KW - Every day I make a choice to be the kind of person that moves forward and has something to contribute to the world. I read books, talk to influential people, and surround myself with positive people.
AL - I was in the carpark of the CrossFit Games last year and was constantly hearing people from all over the world saying that they couldn’t wait to see Kara Webb in action. You are such a great ambassador for Australian sport, summed up by the Spirit of the Games Award, and you just keep it real. Tell us how you balance being unapologetically out spoken but humble; you need to be “athlete selfish” at times but balance that by being gracious and charitable, and you handle the heat of being a labelled too muscular saying, “Yeah, but look at all the cool shit I can do!” How can we get to that un-breakable place too?
KW - I don’t think I am outspoken at all. My mum raised me to be honest and true, and to be accountable for my own actions and what I bring into my life. Unfortunately, that’s not a common trait anymore and it can seem as though I’m a little outrageous and different.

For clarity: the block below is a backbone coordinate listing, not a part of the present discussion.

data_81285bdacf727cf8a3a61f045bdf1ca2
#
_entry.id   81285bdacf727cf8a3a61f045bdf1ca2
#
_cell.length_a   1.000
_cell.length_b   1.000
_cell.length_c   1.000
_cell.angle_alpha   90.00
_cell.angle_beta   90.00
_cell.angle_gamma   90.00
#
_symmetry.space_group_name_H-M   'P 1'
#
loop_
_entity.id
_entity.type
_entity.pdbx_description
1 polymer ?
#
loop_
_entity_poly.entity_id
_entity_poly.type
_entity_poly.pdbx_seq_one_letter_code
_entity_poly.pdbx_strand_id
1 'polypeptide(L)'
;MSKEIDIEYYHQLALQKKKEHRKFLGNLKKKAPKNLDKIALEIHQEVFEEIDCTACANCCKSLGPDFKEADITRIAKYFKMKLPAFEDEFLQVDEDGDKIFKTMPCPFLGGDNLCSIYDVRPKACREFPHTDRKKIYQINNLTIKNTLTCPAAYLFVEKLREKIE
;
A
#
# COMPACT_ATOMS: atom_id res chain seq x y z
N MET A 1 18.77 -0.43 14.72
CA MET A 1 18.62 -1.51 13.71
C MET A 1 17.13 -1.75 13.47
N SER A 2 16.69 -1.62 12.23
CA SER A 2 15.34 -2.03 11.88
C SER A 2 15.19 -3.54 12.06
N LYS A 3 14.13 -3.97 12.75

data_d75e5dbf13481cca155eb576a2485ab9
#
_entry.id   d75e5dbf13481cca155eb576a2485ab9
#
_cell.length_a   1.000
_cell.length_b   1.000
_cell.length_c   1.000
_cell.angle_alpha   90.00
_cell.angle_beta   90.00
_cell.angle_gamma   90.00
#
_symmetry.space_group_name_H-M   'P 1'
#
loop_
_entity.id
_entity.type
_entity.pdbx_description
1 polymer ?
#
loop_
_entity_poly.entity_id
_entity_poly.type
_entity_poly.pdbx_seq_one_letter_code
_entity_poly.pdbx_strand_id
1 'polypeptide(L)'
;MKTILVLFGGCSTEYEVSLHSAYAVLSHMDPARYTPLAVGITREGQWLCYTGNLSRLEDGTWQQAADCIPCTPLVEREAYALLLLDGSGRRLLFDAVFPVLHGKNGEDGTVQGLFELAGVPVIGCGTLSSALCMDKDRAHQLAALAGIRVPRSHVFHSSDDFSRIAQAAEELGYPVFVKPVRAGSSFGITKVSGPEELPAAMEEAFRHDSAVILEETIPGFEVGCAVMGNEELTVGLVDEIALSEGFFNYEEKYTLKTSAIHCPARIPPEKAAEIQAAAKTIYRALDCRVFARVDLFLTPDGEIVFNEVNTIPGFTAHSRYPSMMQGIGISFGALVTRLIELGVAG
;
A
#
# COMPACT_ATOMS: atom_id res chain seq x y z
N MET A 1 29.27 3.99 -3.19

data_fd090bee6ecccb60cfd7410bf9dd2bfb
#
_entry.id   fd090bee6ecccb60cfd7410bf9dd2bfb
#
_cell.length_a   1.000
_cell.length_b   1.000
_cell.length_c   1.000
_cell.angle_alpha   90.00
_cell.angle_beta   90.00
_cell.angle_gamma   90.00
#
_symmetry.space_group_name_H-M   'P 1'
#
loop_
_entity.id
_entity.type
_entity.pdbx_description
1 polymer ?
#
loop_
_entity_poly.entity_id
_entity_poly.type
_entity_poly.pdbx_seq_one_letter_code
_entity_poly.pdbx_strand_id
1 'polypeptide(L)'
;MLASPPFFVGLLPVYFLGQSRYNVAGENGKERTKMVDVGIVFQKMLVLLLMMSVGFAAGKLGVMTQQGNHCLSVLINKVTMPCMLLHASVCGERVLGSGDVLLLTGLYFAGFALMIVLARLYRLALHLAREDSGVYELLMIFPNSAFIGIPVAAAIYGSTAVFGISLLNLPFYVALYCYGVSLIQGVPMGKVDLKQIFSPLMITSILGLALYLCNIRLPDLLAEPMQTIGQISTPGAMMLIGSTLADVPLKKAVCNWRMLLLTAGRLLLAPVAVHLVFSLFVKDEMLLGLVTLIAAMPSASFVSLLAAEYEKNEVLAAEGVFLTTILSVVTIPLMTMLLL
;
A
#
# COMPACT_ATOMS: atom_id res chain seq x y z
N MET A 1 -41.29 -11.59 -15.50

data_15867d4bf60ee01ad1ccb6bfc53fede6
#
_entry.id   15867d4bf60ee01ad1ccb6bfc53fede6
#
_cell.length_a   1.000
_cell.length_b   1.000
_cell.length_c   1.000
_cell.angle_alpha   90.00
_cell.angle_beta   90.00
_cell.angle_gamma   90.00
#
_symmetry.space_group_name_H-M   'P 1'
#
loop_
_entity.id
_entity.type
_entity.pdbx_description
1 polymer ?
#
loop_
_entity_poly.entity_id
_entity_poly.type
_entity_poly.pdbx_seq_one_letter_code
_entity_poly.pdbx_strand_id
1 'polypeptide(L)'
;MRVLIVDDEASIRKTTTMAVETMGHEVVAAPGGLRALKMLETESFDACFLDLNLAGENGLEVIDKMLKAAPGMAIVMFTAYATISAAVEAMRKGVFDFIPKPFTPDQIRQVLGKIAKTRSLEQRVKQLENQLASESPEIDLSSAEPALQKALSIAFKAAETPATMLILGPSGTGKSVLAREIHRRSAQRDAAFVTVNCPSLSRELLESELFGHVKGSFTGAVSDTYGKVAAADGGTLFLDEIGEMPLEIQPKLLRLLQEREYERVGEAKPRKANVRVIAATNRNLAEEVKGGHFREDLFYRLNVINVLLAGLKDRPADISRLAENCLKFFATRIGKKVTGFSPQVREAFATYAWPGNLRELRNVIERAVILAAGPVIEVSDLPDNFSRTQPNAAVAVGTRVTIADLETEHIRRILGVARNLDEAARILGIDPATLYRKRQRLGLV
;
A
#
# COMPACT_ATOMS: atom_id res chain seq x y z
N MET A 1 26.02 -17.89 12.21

I’m ok with that. I’m just trying to be a good to others but also always value myself enough to have pride in what I do and not let people walk all over me.
As for the “heat” of being labelled, I just don’t care what people say about me. There are only a handful of opinions that really matter to me and they come from my loved ones that are closest to me. Everyone will always want to have their say and that’s ok, but sometimes I choose not to take it on board if it doesn’t offer anything positive to my life.
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Adam Lesniak is the Co-owner of Again Faster Australia / New Zealand
Photos courtesy of Kara Webb Facebook